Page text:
Taqua and Kineto Wireless, partners in powering voice-over-WiFi (VoWiFi) for Sprint, are now one and the same, as Taqua confirmed Wednesday it has acquired the WiFi vendor.
In the Sprint Corp. (NYSE: S) deployment, its first as a team, Kineto Wireless Inc. 's Smart WiFi Android client powers WiFi calling over a user's home or office network by tapping into Taqua LLC 's virtual mobile core to determine the strongest signal and connect to either the WiFi or cellular network. Kineto, now Taqua, CMO Ken Kolderup says it made sense for the companies to go from partners to an acquisition given the complementary nature of their technologies. (See Taqua Lets Mobile Users Talk Over WiFi and Sprint Selects Kineto for WiFi Calling.)
In fact, since the Sprint win was formally announced in February, it has racked up several dozen more wireless operator customers -- two of which it plans to announce on Monday, who were asking the companies to combine, Kolderup says.
"We're working together well," he adds. "We have no overlap in product or organization and were already working together in development, sales and business development."
Kineto tackles the technology from the smartphone side of things through partnerships with all the Android device makers to run calls over WiFi and seamlessly transition between it and cellular. It is behind T-Mobile US Inc. 's VoWiFi service, which it has been offering since 2007, although T-Mobile -- like Sprint -- chooses not to enable the handoff feature. (See Kineto Beefs Up WiFi Calling Features and Taqua Extends VoWiFi to UMTS.)
Kineto and Taqua also hold important VoWiFi patents that they were able to combine, along with their respective employees. Terms of the deal were not disclosed, but it officially closed two weeks ago leaving all 100 employees in place, save Kineto CEO Jeff Brown and CFO Martin Hernandez who both left the company. The combined company has moved into Taqua's headquarters in Richardson, Texas.
Kineto had been on the scene since 2001, raising $45.4 million in 10 rounds of funding from six investors, including venture capitalists and Motorola Solutions. The well-funded company has relationships with nearly every Android handset maker and an extensive operator customer roster, making this more of a merger of technologies than a big company gobbling up a weaker player. Taqua, which has been around since 1998, has only raised $20 million in one round from six venture capitalists, but it has its hands in multiple parts of the mobile value chain, also including small cells, backhaul and voice-over-LTE.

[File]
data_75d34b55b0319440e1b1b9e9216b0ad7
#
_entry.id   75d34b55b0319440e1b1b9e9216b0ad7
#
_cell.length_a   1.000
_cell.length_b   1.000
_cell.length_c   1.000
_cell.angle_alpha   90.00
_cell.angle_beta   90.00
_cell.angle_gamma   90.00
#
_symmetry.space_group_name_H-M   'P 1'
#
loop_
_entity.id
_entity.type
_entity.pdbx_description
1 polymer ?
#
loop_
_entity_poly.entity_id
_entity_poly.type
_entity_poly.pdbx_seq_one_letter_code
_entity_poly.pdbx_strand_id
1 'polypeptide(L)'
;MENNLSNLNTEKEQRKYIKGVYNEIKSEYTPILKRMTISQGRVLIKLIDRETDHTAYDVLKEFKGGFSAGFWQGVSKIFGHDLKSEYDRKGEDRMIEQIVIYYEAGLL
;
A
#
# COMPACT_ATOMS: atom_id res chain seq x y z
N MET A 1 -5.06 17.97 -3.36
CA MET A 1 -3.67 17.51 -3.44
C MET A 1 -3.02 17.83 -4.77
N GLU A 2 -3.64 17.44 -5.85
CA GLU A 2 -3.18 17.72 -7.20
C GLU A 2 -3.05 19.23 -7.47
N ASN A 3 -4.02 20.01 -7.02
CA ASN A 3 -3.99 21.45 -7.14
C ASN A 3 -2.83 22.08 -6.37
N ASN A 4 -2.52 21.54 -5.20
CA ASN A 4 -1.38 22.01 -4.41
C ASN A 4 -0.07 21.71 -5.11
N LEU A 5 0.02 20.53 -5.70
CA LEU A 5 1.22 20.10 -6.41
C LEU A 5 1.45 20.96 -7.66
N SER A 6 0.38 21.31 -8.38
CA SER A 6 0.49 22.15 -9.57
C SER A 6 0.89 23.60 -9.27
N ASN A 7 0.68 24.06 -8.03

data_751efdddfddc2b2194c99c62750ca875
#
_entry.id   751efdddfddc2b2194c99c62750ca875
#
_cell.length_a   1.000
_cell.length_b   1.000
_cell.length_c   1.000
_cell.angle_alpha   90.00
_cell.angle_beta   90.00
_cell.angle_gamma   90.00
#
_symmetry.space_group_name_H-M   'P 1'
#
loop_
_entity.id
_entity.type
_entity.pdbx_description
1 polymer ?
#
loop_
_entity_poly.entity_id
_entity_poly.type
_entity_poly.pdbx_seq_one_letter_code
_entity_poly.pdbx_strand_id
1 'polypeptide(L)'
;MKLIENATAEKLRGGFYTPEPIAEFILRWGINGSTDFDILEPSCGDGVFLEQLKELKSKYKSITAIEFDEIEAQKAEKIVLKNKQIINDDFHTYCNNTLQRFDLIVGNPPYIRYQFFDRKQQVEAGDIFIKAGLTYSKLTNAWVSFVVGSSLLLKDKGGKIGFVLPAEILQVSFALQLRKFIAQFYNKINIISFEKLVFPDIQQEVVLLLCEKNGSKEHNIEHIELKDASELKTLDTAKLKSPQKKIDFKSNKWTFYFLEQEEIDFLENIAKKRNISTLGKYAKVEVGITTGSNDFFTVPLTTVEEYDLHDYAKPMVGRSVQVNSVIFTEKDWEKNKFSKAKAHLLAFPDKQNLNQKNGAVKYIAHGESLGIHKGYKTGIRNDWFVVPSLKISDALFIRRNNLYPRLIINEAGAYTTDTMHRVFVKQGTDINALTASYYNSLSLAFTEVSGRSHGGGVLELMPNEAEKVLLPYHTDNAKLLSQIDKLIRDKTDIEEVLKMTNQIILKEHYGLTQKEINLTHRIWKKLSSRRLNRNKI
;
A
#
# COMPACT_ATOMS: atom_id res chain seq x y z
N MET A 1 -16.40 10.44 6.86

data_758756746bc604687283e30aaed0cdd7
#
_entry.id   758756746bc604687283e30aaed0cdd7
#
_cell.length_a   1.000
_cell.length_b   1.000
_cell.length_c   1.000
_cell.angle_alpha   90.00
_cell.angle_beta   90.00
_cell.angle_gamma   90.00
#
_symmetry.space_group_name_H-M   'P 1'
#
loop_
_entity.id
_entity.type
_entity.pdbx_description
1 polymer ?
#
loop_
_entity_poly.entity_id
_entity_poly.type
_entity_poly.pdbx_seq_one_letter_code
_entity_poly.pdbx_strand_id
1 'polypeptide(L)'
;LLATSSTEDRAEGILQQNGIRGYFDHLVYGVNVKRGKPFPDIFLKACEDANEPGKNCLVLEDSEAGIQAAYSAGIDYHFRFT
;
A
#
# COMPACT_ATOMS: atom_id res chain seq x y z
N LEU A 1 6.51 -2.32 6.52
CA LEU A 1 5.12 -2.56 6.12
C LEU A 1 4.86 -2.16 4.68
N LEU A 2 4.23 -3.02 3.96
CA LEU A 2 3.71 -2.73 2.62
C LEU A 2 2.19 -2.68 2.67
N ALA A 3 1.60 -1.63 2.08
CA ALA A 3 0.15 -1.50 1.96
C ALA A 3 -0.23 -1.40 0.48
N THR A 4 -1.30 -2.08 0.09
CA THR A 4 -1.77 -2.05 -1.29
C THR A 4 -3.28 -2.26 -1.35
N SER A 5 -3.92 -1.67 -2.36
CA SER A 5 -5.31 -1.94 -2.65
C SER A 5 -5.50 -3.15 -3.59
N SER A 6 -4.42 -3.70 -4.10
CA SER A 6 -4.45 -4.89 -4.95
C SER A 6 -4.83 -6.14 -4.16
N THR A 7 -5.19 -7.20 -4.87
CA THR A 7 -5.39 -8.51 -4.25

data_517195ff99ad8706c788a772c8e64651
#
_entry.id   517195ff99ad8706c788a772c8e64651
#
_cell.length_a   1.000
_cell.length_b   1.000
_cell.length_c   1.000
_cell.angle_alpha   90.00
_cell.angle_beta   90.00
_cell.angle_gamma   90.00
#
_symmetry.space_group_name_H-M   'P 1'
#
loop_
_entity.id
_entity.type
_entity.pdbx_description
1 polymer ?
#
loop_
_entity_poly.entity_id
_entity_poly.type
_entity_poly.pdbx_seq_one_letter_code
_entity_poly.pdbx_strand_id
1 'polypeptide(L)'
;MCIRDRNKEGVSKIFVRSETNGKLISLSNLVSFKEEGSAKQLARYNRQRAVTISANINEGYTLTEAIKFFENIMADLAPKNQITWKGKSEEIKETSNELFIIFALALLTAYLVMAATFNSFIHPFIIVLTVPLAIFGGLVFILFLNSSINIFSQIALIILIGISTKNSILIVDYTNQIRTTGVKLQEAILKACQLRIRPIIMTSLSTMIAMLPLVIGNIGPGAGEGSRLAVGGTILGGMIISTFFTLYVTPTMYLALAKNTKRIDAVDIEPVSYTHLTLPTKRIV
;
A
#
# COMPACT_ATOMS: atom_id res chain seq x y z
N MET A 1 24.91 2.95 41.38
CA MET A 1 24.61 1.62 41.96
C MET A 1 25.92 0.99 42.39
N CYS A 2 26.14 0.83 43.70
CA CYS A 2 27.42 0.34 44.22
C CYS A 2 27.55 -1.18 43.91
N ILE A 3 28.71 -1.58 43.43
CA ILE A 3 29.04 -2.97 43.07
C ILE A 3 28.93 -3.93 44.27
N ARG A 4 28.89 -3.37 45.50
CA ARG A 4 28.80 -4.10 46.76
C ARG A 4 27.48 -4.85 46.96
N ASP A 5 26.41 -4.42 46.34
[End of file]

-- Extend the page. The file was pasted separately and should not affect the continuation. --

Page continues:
Wireless operators are starting to dip their toes into WiFi calling, but you can bet the market is going to take off much more quickly moving forward. Apple Inc. (Nasdaq: AAPL) has included support for WiFi calling in iOS8 via a homegrown proprietary method, removing the one barrier holding operators back, according to Kolderup. Now that all Androids and iOS devices are covered, he expects a domino effect of launches to occur. (See T-Mobile Jazzed With WiFi Calling on New Apple iOS.)
That's including cable companies, too, who have increasingly been building out their WiFi footprints as well. Kolderup says they are in talks with several MSOs, as well as alternative service providers and MVNOs, all looking for ways to make the most of existing WiFi footprints.
"We're a one-stop shop now to do [VoWiFi]," adds Frederick Reynolds, Taqua's VP of marketing. "For a large CLEC, MVNO or operator, they can turn to Taqua and have the client perspective on all Androids and a core that works with standards-based WiFi calling clients like Apple’s iOS 8."
— Sarah Reedy, Senior Editor, Light Reading